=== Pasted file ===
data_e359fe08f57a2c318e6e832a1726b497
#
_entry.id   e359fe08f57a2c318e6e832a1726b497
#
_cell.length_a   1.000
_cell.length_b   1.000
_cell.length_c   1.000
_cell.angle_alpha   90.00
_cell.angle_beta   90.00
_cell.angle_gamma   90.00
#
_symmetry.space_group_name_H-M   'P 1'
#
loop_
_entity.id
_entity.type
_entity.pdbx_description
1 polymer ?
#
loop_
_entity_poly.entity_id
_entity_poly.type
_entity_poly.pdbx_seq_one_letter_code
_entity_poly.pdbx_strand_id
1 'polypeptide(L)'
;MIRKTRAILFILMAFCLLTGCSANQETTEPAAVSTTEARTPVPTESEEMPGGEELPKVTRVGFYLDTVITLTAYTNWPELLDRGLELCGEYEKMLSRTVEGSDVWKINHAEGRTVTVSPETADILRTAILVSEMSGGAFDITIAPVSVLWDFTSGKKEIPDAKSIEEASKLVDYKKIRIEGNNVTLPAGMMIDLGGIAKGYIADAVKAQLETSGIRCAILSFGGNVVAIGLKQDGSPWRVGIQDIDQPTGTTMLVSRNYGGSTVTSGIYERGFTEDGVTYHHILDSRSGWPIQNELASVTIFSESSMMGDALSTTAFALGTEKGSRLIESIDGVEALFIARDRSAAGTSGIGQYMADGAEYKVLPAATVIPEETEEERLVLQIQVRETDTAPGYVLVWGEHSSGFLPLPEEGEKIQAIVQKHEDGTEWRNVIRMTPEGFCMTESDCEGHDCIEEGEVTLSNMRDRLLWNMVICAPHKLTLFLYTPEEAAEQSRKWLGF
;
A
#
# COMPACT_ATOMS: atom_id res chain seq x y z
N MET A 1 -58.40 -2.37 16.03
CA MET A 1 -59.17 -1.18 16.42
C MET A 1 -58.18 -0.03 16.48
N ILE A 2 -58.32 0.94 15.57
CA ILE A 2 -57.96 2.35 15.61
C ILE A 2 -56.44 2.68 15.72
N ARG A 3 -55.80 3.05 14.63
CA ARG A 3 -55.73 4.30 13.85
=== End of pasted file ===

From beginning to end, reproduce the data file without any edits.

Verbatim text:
data_e359fe08f57a2c318e6e832a1726b497
#
_entry.id   e359fe08f57a2c318e6e832a1726b497
#
_cell.length_a   1.000
_cell.length_b   1.000
_cell.length_c   1.000
_cell.angle_alpha   90.00
_cell.angle_beta   90.00
_cell.angle_gamma   90.00
#
_symmetry.space_group_name_H-M   'P 1'
#
loop_
_entity.id
_entity.type
_entity.pdbx_description
1 polymer ?
#
loop_
_entity_poly.entity_id
_entity_poly.type
_entity_poly.pdbx_seq_one_letter_code
_entity_poly.pdbx_strand_id
1 'polypeptide(L)'
;MIRKTRAILFILMAFCLLTGCSANQETTEPAAVSTTEARTPVPTESEEMPGGEELPKVTRVGFYLDTVITLTAYTNWPELLDRGLELCGEYEKMLSRTVEGSDVWKINHAEGRTVTVSPETADILRTAILVSEMSGGAFDITIAPVSVLWDFTSGKKEIPDAKSIEEASKLVDYKKIRIEGNNVTLPAGMMIDLGGIAKGYIADAVKAQLETSGIRCAILSFGGNVVAIGLKQDGSPWRVGIQDIDQPTGTTMLVSRNYGGSTVTSGIYERGFTEDGVTYHHILDSRSGWPIQNELASVTIFSESSMMGDALSTTAFALGTEKGSRLIESIDGVEALFIARDRSAAGTSGIGQYMADGAEYKVLPAATVIPEETEEERLVLQIQVRETDTAPGYVLVWGEHSSGFLPLPEEGEKIQAIVQKHEDGTEWRNVIRMTPEGFCMTESDCEGHDCIEEGEVTLSNMRDRLLWNMVICAPHKLTLFLYTPEEAAEQSRKWLGF
;
A
#
# COMPACT_ATOMS: atom_id res chain seq x y z
N MET A 1 -58.40 -2.37 16.03
CA MET A 1 -59.17 -1.18 16.42
C MET A 1 -58.18 -0.03 16.48
N ILE A 2 -58.32 0.94 15.57
CA ILE A 2 -57.96 2.35 15.61
C ILE A 2 -56.44 2.68 15.72
N ARG A 3 -55.80 3.05 14.63
CA ARG A 3 -55.73 4.30 13.85